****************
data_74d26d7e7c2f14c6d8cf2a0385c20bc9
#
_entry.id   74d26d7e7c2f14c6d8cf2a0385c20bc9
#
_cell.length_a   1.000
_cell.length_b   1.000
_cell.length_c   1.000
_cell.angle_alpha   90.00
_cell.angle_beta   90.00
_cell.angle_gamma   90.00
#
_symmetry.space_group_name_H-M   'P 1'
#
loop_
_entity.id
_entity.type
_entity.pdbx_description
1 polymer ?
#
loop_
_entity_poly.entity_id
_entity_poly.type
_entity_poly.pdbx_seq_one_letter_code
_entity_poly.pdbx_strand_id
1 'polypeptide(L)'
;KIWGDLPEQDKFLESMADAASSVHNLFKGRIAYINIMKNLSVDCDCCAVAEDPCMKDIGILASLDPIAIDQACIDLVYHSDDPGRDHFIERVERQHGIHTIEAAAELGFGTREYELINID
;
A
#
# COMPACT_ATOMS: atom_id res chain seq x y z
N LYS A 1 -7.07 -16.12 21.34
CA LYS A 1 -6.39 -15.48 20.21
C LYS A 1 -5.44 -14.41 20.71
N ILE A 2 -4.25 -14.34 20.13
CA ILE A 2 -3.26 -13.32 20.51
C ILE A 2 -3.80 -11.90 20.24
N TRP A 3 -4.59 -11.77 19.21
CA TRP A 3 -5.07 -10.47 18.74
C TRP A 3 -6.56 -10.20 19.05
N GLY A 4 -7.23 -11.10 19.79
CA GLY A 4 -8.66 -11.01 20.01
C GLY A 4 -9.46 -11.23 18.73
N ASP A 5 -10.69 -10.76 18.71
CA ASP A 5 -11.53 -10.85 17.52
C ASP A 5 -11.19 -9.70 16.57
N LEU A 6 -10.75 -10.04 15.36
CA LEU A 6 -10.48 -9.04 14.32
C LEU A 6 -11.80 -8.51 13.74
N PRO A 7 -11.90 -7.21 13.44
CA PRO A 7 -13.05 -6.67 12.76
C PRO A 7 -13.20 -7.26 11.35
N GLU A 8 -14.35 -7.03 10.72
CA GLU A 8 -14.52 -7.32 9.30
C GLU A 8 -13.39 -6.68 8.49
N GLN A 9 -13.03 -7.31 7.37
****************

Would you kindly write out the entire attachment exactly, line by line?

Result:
data_74d26d7e7c2f14c6d8cf2a0385c20bc9
#
_entry.id   74d26d7e7c2f14c6d8cf2a0385c20bc9
#
_cell.length_a   1.000
_cell.length_b   1.000
_cell.length_c   1.000
_cell.angle_alpha   90.00
_cell.angle_beta   90.00
_cell.angle_gamma   90.00
#
_symmetry.space_group_name_H-M   'P 1'
#
loop_
_entity.id
_entity.type
_entity.pdbx_description
1 polymer ?
#
loop_
_entity_poly.entity_id
_entity_poly.type
_entity_poly.pdbx_seq_one_letter_code
_entity_poly.pdbx_strand_id
1 'polypeptide(L)'
;KIWGDLPEQDKFLESMADAASSVHNLFKGRIAYINIMKNLSVDCDCCAVAEDPCMKDIGILASLDPIAIDQACIDLVYHSDDPGRDHFIERVERQHGIHTIEAAAELGFGTREYELINID
;
A
#
# COMPACT_ATOMS: atom_id res chain seq x y z
N LYS A 1 -7.07 -16.12 21.34
CA LYS A 1 -6.39 -15.48 20.21
C LYS A 1 -5.44 -14.41 20.71
N ILE A 2 -4.25 -14.34 20.13
CA ILE A 2 -3.26 -13.32 20.51
C ILE A 2 -3.80 -11.90 20.24
N TRP A 3 -4.59 -11.77 19.21
CA TRP A 3 -5.07 -10.47 18.74
C TRP A 3 -6.56 -10.20 19.05
N GLY A 4 -7.23 -11.10 19.79
CA GLY A 4 -8.66 -11.01 20.01
C GLY A 4 -9.46 -11.23 18.73
N ASP A 5 -10.69 -10.76 18.71
CA ASP A 5 -11.53 -10.85 17.52
C ASP A 5 -11.19 -9.70 16.57
N LEU A 6 -10.75 -10.04 15.36
CA LEU A 6 -10.48 -9.04 14.32
C LEU A 6 -11.80 -8.51 13.74
N PRO A 7 -11.90 -7.21 13.44
CA PRO A 7 -13.05 -6.67 12.76
C PRO A 7 -13.20 -7.26 11.35
N GLU A 8 -14.35 -7.03 10.72
CA GLU A 8 -14.52 -7.32 9.30
C GLU A 8 -13.39 -6.68 8.49
N GLN A 9 -13.03 -7.31 7.37